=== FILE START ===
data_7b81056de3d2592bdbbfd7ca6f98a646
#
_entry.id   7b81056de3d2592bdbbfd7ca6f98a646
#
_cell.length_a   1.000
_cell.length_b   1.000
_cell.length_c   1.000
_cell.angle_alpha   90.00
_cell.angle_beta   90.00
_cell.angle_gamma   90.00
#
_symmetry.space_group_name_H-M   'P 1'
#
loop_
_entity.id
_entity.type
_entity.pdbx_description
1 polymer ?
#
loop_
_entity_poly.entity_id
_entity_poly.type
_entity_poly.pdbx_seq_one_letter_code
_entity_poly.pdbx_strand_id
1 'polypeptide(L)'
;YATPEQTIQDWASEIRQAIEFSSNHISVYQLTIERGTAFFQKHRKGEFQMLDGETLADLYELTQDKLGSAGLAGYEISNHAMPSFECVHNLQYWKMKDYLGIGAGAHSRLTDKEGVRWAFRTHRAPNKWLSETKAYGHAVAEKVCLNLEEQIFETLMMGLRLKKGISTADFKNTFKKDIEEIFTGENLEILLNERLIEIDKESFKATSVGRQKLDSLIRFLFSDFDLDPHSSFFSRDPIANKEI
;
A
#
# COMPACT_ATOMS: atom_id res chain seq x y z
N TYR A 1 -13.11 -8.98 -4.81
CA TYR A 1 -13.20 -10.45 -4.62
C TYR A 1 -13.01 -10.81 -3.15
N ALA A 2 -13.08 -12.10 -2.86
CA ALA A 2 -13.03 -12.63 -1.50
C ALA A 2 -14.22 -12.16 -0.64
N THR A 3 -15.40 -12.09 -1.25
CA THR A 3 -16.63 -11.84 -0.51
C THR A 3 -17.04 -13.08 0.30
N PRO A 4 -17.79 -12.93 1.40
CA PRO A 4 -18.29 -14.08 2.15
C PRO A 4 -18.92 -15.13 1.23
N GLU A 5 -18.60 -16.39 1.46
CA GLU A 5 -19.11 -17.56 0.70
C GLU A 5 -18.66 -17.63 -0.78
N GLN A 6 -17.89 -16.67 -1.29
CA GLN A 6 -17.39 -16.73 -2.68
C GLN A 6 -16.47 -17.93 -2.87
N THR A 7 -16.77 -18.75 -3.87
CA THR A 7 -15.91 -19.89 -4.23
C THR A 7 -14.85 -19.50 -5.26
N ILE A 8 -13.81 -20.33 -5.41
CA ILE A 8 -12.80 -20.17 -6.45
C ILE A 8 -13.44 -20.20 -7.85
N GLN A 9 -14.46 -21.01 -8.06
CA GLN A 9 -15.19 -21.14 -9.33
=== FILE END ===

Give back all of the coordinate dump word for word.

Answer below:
data_7b81056de3d2592bdbbfd7ca6f98a646
#
_entry.id   7b81056de3d2592bdbbfd7ca6f98a646
#
_cell.length_a   1.000
_cell.length_b   1.000
_cell.length_c   1.000
_cell.angle_alpha   90.00
_cell.angle_beta   90.00
_cell.angle_gamma   90.00
#
_symmetry.space_group_name_H-M   'P 1'
#
loop_
_entity.id
_entity.type
_entity.pdbx_description
1 polymer ?
#
loop_
_entity_poly.entity_id
_entity_poly.type
_entity_poly.pdbx_seq_one_letter_code
_entity_poly.pdbx_strand_id
1 'polypeptide(L)'
;YATPEQTIQDWASEIRQAIEFSSNHISVYQLTIERGTAFFQKHRKGEFQMLDGETLADLYELTQDKLGSAGLAGYEISNHAMPSFECVHNLQYWKMKDYLGIGAGAHSRLTDKEGVRWAFRTHRAPNKWLSETKAYGHAVAEKVCLNLEEQIFETLMMGLRLKKGISTADFKNTFKKDIEEIFTGENLEILLNERLIEIDKESFKATSVGRQKLDSLIRFLFSDFDLDPHSSFFSRDPIANKEI
;
A
#
# COMPACT_ATOMS: atom_id res chain seq x y z
N TYR A 1 -13.11 -8.98 -4.81
CA TYR A 1 -13.20 -10.45 -4.62
C TYR A 1 -13.01 -10.81 -3.15
N ALA A 2 -13.08 -12.10 -2.86
CA ALA A 2 -13.03 -12.63 -1.50
C ALA A 2 -14.22 -12.16 -0.64
N THR A 3 -15.40 -12.09 -1.25
CA THR A 3 -16.63 -11.84 -0.51
C THR A 3 -17.04 -13.08 0.30
N PRO A 4 -17.79 -12.93 1.40
CA PRO A 4 -18.29 -14.08 2.15
C PRO A 4 -18.92 -15.13 1.23
N GLU A 5 -18.60 -16.39 1.46
CA GLU A 5 -19.11 -17.56 0.70
C GLU A 5 -18.66 -17.63 -0.78
N GLN A 6 -17.89 -16.67 -1.29
CA GLN A 6 -17.39 -16.73 -2.68
C GLN A 6 -16.47 -17.93 -2.87
N THR A 7 -16.77 -18.75 -3.87
CA THR A 7 -15.91 -19.89 -4.23
C THR A 7 -14.85 -19.50 -5.26
N ILE A 8 -13.81 -20.33 -5.41
CA ILE A 8 -12.80 -20.17 -6.45
C ILE A 8 -13.44 -20.20 -7.85
N GLN A 9 -14.46 -21.01 -8.06
CA GLN A 9 -15.19 -21.14 -9.33